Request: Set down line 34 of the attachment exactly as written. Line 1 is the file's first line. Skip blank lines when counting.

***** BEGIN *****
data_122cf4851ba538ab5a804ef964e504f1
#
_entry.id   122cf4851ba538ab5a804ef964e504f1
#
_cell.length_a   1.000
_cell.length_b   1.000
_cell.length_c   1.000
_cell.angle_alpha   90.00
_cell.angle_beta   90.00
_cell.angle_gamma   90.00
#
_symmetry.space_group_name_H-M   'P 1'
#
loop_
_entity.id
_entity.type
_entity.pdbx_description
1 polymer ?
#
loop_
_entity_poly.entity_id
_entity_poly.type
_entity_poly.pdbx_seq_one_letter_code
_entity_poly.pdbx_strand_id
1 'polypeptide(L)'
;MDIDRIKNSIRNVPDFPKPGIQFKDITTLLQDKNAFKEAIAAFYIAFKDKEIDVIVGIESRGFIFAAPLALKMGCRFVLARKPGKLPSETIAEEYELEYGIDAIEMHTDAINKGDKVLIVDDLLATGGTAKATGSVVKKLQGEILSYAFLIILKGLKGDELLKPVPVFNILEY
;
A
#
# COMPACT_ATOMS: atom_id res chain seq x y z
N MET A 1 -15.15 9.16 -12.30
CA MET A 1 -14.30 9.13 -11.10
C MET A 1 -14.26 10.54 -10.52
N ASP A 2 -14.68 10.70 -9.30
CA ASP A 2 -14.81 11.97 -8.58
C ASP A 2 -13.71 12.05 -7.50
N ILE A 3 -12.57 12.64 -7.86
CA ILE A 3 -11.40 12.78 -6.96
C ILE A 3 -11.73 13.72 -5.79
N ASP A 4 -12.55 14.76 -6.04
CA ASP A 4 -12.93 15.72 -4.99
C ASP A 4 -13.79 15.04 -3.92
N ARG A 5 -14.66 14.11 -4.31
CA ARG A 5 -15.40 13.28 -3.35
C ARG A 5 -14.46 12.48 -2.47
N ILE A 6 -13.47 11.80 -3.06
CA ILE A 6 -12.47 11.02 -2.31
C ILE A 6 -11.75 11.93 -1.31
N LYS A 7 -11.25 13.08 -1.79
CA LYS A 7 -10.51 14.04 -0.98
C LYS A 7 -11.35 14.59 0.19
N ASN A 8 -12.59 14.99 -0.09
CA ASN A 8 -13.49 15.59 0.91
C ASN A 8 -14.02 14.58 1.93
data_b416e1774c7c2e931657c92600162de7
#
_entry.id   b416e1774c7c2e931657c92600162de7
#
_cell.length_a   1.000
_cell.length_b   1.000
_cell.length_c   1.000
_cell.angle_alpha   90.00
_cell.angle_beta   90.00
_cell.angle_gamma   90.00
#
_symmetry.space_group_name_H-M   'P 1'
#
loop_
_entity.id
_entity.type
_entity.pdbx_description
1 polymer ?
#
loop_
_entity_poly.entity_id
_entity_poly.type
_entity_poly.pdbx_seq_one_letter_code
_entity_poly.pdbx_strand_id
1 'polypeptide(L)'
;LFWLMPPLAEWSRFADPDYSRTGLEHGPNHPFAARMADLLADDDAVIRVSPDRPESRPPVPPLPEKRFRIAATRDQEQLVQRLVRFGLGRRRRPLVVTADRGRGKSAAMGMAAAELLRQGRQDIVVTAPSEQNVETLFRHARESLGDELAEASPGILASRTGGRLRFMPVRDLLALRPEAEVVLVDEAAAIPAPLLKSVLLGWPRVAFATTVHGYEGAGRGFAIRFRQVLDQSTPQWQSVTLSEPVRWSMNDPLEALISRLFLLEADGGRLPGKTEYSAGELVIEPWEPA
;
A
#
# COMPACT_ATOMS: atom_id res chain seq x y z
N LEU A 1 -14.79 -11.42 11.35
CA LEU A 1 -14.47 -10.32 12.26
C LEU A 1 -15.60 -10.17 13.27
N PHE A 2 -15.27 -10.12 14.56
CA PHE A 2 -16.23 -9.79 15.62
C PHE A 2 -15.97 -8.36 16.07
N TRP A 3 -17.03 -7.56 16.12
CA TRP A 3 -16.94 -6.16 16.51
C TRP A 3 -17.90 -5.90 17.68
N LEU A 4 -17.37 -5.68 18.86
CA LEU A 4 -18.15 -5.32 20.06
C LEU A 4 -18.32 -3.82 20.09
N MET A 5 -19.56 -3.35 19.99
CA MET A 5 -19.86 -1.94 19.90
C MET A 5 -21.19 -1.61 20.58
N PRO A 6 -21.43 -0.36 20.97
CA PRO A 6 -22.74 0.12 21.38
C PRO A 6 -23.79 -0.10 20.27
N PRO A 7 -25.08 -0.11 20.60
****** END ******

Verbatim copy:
N ASP A 2 -14.68 10.70 -9.30